Washington Post's "Muslims Speak Out" Gives Voice to All the Wrong People
by Cinnamon Stillwell
As I indicated at the Campus Watch blog last Friday, the Washington Post/Newsweek blog On Faith is currently hosting an "online dialogue" in conjunction with Georgetown University titled "Muslims Speak Out." And Georgetown religion, international affairs, and Islamic studies professor John Esposito will be one of the panelists.
Esposito, as my colleague, Campus Watch director Winfield Myers, elaborated on in a subsequent blog post, is one of many apologists for radical Islam in the field of Middle East studies. That he has been asked to take part in a discussion on "religion, terrorism and human rights" in the Muslim world - surely a topic of great importance in this day age - hardly inspires confidence in the proceedings.
Making matters worse, the overall list of panelists in "Muslims Speak Out" reads like a who's-who of anti-American, anti-Israel, pro-Islamist (in some cases) ideologues. In other words, it's guaranteed not to accomplish anything of substance, except to continue whitewashing the true problem at hand.
In addition to former president Jimmy Carter, who hardly represents an unbiased voice on the Middle East, and Muslim Congressman Keith Ellison, recently noted for his conspiratorial comments on the 9/11 terrorist attacks, the panel will include Oxford University Islamic studies professor Tariq Ramadan, who, as Paul Berman's recent article in The New Republic makes clear, is hardly the "moderate" he's made out to be.
Taking things a step further, On Faith organizers seem to have gone out of their way to include participants with blatantly Islamist sympathies. Grand Ayatollah Sayyed Muhammad Hussein Fadlallah, a top Shiite cleric and the former "spiritual adviser" to the terrorist group Hezbollah, appears to be one of them.
Then there's Sheikh Rashid Rashid al-Ghannoushi, who, as the announcement for "Muslims Speak Out" proudly puts it, is the "exiled leader of Tunisia's Islamist opposition movement…[and is] widely considered an Islamic radical in his native country." Perhaps that's because, as noted in a MEMRI.org translation, Al-Ghannoushi issued a fatwa in 2004 "permitting the killing of Muslim intellectuals as being apostates" as well as "all civilians in Israel."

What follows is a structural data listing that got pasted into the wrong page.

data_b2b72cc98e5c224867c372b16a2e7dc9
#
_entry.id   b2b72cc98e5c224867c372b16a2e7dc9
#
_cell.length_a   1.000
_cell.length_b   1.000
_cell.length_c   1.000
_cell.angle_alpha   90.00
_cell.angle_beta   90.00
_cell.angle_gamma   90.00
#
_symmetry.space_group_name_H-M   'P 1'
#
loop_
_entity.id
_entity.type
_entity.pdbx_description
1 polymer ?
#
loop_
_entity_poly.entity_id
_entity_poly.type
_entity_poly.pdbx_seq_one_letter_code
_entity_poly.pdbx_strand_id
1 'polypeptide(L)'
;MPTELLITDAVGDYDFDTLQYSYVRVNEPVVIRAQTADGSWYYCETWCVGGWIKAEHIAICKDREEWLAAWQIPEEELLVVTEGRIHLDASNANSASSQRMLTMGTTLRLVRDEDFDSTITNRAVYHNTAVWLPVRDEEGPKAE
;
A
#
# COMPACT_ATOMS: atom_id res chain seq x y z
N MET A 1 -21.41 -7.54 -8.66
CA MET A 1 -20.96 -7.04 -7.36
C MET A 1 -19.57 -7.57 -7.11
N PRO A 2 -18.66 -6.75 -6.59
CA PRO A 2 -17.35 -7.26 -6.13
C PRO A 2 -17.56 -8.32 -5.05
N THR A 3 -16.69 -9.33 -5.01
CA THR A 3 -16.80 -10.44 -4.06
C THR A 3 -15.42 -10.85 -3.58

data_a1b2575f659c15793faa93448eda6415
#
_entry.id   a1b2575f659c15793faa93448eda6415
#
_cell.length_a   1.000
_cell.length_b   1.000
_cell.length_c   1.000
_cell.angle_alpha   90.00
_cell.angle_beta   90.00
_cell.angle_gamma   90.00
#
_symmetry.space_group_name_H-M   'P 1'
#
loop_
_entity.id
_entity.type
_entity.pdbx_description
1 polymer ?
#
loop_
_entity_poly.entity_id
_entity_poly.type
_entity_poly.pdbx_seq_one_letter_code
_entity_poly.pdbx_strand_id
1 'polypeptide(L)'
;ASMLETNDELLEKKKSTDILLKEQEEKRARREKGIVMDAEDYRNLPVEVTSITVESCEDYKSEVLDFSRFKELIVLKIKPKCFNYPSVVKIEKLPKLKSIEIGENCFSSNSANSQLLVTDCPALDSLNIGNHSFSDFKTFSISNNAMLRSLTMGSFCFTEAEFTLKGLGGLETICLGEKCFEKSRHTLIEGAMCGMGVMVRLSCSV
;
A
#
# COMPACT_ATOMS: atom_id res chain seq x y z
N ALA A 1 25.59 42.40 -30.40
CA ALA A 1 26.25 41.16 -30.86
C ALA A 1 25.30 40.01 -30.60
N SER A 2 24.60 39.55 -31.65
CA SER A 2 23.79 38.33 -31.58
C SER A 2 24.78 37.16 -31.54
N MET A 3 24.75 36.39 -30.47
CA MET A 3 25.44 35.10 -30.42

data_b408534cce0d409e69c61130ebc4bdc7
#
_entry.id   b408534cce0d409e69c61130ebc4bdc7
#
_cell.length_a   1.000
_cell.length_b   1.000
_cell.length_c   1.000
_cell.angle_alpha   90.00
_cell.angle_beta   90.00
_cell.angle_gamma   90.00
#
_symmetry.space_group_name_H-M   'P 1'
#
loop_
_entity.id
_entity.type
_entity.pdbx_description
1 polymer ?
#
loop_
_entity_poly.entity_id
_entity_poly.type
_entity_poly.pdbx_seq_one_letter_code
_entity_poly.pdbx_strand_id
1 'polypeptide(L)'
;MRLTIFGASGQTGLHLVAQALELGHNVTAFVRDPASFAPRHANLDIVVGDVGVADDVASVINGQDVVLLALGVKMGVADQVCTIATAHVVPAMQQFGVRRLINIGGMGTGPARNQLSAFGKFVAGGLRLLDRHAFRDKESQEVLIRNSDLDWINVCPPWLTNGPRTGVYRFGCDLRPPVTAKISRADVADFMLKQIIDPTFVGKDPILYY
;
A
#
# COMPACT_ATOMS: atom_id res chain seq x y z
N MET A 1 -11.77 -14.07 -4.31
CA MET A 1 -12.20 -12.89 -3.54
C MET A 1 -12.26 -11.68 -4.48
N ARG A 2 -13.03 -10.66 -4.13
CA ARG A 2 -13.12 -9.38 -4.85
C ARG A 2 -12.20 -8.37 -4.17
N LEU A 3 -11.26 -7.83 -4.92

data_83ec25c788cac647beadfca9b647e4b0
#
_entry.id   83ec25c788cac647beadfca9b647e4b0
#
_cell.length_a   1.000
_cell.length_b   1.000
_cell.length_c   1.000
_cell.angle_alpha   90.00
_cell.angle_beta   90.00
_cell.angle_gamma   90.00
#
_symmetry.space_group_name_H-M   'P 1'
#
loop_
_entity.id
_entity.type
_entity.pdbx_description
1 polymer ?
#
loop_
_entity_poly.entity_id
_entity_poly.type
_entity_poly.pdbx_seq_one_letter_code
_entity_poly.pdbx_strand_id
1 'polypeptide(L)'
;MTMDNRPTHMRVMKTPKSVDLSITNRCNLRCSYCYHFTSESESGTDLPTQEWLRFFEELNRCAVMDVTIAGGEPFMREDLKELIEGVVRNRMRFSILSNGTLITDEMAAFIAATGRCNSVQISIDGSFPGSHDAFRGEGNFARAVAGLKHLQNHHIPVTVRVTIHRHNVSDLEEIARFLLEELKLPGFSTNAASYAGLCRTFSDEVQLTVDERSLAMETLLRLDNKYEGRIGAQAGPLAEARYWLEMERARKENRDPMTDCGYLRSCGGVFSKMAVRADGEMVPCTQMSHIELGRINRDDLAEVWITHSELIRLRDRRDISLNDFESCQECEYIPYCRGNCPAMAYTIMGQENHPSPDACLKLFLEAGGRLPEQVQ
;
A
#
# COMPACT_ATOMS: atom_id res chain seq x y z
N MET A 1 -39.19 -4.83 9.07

Dr. Mustafa Ceric, the Grand Mufti of Bosnia, is another problematic participant. Journalist and author Stephen Schwartz has documented his movement towards Wahhabism in recent years.
There's little doubt as to what kind of views on "dialogue," either within the Muslim world or between Muslims and the West, will be exhibited by such participants. It's just unfortunate that among the Muslim clerics and thinkers that On Faith organizers sought to include, they couldn't find time for people like M. Zuhdi Jasser of the American Islamic Forum for Democracy, Stephen Schwartz of the Center for Islamic Pluralism (as noted above), Irshad Manji, or one of many other brave souls out there bucking conformity. Not to mention experts in the field who don't just provide a sounding board for the usual platitudes, but actually seek to address the root causes (in the true sense of the term) of terrorism and its ideological component, Islamism. But alas, it seems the blinders are to remain firmly and willingly in place.
In the press release for "Muslims Speak Out, Washington Post reporter and On Faith moderator Sally Quinn said that it "marks the first time a major American news outlet has brought together so many Muslim leaders to ask their views on hot-button topics." It's just too bad they're asking all the wrong people.
Update: Rep. Keith Ellison was listed in the initial announcement for "Muslims Speak Out," but does not appear at the On Faith page devoted to the event. Could it be that his inflammatory comments about 9/11 caused organizers to drop him?
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